Christine E. Schulze has always had a deep love for creating stories, which actually began before she was even old enough to write. Now, as a published author, Ms. Schulze has a collection of YA fantasy books, The Amielian Legacy, which are comprised of series as well as stand-alone books and can all be read and enjoyed separately, or together, to create an amazing fantasy.
Ms. Schulze has also published several works in magazines such as Calliope and Kalkion. She is an active member of the WE book online writing community, as well as having published several Christian/fantasy books which are available at various online retailers. Christine E. Schulze has also published several eBooks via Writers-Exchange.
A few of Ms. Schulze’s works include: Tears of a Vampire Prince: the First Krystine, Lily in the Snow, as well as releasing The Chronicles of the Mira with Writers-Exchange in both paperback and electronic forms.
Christine E. Schulze resides in Belleville, Illinois in her first apartment. Readers can learn more about Ms. Schulze and her work by visiting the following:
Please tell us a bit about your book, Bloodmaiden, and what you hope readers take away from reading it.
Bloodmaiden is a Christian fantasy for young adults, ridden with adventure and splashed with horror and romance. It is a tale of a young couple who choose to defy a terrible tradition to save their home. To do this, they must find and collect the Aria, strains of a magical song meant to protect the four dynasties of Sulaimon. Of course, the Aria are guarded by the dragons of each dynasty, and to complete their quest, they will need the aid of the sprite, Pan, and the traveling minstrel, Brydon, whom they meet on their quest — and who seem to share some mysterious past together.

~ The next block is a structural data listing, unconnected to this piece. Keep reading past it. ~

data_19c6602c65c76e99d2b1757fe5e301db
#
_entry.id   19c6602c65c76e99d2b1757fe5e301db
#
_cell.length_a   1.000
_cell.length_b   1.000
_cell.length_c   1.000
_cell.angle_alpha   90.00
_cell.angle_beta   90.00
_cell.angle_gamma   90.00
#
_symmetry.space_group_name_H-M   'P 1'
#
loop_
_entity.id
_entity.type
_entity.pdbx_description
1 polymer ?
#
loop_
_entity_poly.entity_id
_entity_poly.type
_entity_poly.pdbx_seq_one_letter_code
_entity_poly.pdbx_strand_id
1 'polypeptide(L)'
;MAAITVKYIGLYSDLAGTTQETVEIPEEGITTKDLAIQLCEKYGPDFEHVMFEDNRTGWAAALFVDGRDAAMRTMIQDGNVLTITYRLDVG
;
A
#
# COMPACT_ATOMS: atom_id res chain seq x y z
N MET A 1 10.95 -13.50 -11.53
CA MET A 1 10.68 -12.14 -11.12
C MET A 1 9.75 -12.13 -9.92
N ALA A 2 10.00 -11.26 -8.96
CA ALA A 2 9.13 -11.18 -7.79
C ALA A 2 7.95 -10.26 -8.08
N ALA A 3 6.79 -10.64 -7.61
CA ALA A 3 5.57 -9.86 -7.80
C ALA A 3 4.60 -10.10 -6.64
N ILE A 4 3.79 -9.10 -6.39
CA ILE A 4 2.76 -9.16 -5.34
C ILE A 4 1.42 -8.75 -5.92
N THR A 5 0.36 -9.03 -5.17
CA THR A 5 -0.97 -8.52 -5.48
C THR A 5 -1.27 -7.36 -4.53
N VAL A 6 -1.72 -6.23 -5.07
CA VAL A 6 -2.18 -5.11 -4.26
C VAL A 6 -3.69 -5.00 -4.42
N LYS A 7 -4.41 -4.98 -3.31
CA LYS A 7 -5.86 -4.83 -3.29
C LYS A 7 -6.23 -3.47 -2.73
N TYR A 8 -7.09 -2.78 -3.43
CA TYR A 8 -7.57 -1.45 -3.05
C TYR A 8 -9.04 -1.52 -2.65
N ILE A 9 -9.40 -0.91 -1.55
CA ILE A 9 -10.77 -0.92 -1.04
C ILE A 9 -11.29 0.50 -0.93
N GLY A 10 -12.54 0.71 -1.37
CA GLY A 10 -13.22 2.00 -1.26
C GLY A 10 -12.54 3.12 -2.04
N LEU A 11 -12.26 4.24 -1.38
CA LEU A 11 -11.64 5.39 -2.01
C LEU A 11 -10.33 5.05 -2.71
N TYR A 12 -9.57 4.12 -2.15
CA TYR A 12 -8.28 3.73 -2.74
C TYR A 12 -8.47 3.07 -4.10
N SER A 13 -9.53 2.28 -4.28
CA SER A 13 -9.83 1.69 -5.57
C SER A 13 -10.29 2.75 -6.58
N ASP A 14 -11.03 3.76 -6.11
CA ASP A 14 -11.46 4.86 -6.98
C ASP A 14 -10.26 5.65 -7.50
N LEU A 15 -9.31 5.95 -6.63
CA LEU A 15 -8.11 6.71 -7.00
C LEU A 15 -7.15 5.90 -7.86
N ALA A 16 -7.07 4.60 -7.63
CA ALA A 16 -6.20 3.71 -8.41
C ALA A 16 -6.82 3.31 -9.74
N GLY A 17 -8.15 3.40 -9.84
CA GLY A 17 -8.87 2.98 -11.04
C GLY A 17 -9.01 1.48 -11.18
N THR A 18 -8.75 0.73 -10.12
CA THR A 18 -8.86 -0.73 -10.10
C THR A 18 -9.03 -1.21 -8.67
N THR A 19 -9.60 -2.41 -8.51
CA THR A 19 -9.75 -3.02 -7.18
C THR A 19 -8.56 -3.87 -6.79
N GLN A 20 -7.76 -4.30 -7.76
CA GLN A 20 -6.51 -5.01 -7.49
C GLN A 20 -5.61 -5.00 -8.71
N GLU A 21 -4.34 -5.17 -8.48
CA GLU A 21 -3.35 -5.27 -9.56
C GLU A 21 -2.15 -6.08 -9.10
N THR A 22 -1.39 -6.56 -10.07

In fact, as an aside, while there are some readers who love Crisilin’s character, there are others who really love Pan’s and Brydon’s side story best of all. I can’t really blame them there, because even though Crisilin is her own character and grows throughout the book, she also used as a sort of avatar to guide the reader through this new land of Sulaimon. Pan and Brydon truly shine as unique characters, and it’s easier for some readers to really care about their story. Then again, others really love Crisilin and Chalom. Depends on the individual reader, I suppose.
Bloodmaiden was a unique challenge for me because of how the book was written. The first few chapters of Bloodmaiden are flooded with rich imagery and metaphorical language, making many passages sound lyrical, a bit like poetry mixed in with the prose. The language used for these chapters was, in part, an experiment, my doing something new with my writing that I never had, focusing more heavily on the language and not just the story and characters. The language I used was also chosen because there are so many horrific things happening in the opening chapters, so much fear, terror, and sorrow, that the words used help portray what is going on in a sort of bittersweet, poetic way. Since the book is told in first person, it’s also as though the character is trying to avoid speaking about the horrors surrounding her outright; hence, her metaphorical instead of more graphic language.
Not only do I hope readers will enjoy the above aspects of the book, being able to really feel like they are right beside the characters, feeling everything they feel and experiencing a very rich visual experience, but I also hope they will appreciate the message which comes about by the end of the book, one of forgiveness. I won’t say too much there though, because then I might give things away that I don’t really want to.
Who are your favorite characters in the story?
I’m with many of my readers in that I really love Pan and Brydon and the dynamic they share. Theirs is a story of mystery; they care for one another and share a past, but the mystery doesn’t fully unravel until the end of the book, so it’s like this neat side story or, for video-game-lovers, a subquest of sorts.
One of my favorite dragons would be Zale. He sort of reminds me of Valcor from The Neverending Story, if only for his calm and kindness, though he is more ancient, wiser, and regal. He ends up being a sort of father-figure to Crisilin as well.